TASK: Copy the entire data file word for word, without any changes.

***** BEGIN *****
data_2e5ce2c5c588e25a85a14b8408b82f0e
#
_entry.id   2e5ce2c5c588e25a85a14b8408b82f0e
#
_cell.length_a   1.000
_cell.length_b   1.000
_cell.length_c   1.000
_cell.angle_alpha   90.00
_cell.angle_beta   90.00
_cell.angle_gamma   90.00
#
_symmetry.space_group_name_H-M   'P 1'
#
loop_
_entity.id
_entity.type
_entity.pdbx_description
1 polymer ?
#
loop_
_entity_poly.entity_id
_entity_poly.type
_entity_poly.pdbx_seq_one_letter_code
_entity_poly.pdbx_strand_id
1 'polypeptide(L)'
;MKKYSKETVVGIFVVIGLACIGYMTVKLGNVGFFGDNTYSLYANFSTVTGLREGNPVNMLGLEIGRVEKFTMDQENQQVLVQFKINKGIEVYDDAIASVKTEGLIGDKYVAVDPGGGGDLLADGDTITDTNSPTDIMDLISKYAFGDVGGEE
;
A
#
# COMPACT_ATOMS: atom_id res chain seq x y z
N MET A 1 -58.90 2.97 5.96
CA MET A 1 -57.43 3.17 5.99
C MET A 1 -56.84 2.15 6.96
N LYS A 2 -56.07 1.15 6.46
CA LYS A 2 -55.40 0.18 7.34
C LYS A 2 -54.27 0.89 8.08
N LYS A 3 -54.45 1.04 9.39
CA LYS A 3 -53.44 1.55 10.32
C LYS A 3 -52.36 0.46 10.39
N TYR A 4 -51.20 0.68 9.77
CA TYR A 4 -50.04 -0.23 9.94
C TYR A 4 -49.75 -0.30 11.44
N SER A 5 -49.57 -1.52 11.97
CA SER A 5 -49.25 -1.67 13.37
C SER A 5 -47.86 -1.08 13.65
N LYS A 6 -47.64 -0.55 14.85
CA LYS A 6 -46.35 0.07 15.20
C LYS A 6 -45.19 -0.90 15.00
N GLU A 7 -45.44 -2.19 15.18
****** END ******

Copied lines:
data_2e5ce2c5c588e25a85a14b8408b82f0e
#
_entry.id   2e5ce2c5c588e25a85a14b8408b82f0e
#
_cell.length_a   1.000
_cell.length_b   1.000
_cell.length_c   1.000
_cell.angle_alpha   90.00
_cell.angle_beta   90.00
_cell.angle_gamma   90.00
#
_symmetry.space_group_name_H-M   'P 1'
#
loop_
_entity.id
_entity.type
_entity.pdbx_description
1 polymer ?
#
loop_
_entity_poly.entity_id
_entity_poly.type
_entity_poly.pdbx_seq_one_letter_code
_entity_poly.pdbx_strand_id
1 'polypeptide(L)'
;MKKYSKETVVGIFVVIGLACIGYMTVKLGNVGFFGDNTYSLYANFSTVTGLREGNPVNMLGLEIGRVEKFTMDQENQQVLVQFKINKGIEVYDDAIASVKTEGLIGDKYVAVDPGGGGDLLADGDTITDTNSPTDIMDLISKYAFGDVGGEE
;
A
#
# COMPACT_ATOMS: atom_id res chain seq x y z
N MET A 1 -58.90 2.97 5.96
CA MET A 1 -57.43 3.17 5.99
C MET A 1 -56.84 2.15 6.96
N LYS A 2 -56.07 1.15 6.46
CA LYS A 2 -55.40 0.18 7.34
C LYS A 2 -54.27 0.89 8.08
N LYS A 3 -54.45 1.04 9.39
CA LYS A 3 -53.44 1.55 10.32
C LYS A 3 -52.36 0.46 10.39
N TYR A 4 -51.20 0.68 9.77
CA TYR A 4 -50.04 -0.23 9.94
C TYR A 4 -49.75 -0.30 11.44
N SER A 5 -49.57 -1.52 11.97
CA SER A 5 -49.25 -1.67 13.37
C SER A 5 -47.86 -1.08 13.65
N LYS A 6 -47.64 -0.55 14.85
CA LYS A 6 -46.35 0.07 15.20
C LYS A 6 -45.19 -0.90 15.00
N GLU A 7 -45.44 -2.19 15.18